Oregon Judge may Toss Out Hydro Biological Opinionby Bill Rudolph
NW Fishletter, April 30, 2003
A draft opinion by a federal judge sent to parties involved in ongoing litigation over the hydro Biological Opinion suggests that he may soon rule that the federal document is invalid. Oregon District Court Judge James Redden sent out his draft opinion recently, along with a set of questions he wanted answered during oral arguments (see ruckus.htm) scheduled for April 21.
If the BiOp is dumped, the huge subbasin planning effort spearheaded by the Northwest Power Planning Council and funded mostly by BPA also could be in jeopardy.
The BiOp lawsuit was originally filed in May 2001 by the National Wildlife Federation, along with 15 other environmental and fishing groups. The groups claim that the BiOp's "no-jeopardy" decision on the effect of federal dam operations on ESA-listed fish was arbitrary and capricious. The groups want the BiOp withdrawn and consultation re-initiated by BPA, the US Army Corps of Engineers and the federal Bureau of Reclamation. When the suit was originally filed, the plaintiffs admitted they were using the tactic to press for breaching the four federal dams on the lower Snake River.
In part, the plaintiffs argued that the Reasonable, Prudent Alternative [RPA] to proposed operations advanced in the BiOp-- which actually contains 199 separate actions--was too dependent on off-site mitigation efforts to improve ESA-listed salmon and steelhead stocks.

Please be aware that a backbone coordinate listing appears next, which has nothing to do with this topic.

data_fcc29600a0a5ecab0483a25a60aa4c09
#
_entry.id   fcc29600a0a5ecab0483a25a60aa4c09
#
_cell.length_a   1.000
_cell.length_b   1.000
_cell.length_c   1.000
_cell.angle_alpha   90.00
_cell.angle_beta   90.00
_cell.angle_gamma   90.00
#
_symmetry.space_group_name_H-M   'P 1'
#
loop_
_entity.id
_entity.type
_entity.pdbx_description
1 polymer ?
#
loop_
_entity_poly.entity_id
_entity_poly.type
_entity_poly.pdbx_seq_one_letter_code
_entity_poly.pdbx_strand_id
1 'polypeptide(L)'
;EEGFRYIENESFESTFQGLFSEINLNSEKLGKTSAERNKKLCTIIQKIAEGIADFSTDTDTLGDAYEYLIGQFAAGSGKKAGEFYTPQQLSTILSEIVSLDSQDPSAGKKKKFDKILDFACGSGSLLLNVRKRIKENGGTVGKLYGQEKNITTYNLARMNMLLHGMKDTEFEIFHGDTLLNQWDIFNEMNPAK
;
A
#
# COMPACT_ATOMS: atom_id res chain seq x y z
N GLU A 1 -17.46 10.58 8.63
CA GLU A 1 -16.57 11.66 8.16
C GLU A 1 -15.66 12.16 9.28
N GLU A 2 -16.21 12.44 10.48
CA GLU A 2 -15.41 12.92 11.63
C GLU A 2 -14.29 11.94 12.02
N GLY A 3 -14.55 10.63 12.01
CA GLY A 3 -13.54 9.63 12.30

But Judge Redden's draft opinion says NOAA's position is untenable because the wide-ranging harvest, habitat and hatchery measures that the federal agency expects to use as a hedge against salmon extinction are outside the action area "and, therefore, apparently, need not be 'reasonably certain to occur.'"
The judge said the main problem lies in the lack of "reasonable certainty" that many of the programs will be implemented. He cited the fish agency's rationale in the BiOp itself, in which NMFS concluded that the recovery plan had a "reasonable chance" of being implemented, and if it was, there was a reasonable expectation to conserve the species involved.
"The problem with this analysis is that the regulatory standard is not 'reasonable chance' but 'reasonable certainty,'" Redden said. "The fact that NOAA includes a 'hedge' against non-performance of the off-site mitigation programs in the form of periodic check-ins is laudable but does not obviate the lack of certainty in the programs."
He cited an amicus memo filed by Washington state, which concluded that, without citing any specific authority, the mitigation measures in the BiOp that "will be completed by the NWPPC [Northwest Power Planning Council], States, the Tribes and private parties are reasonably certain to occur because of the Action Agencies' obligation to fund, implement and contribute to such action."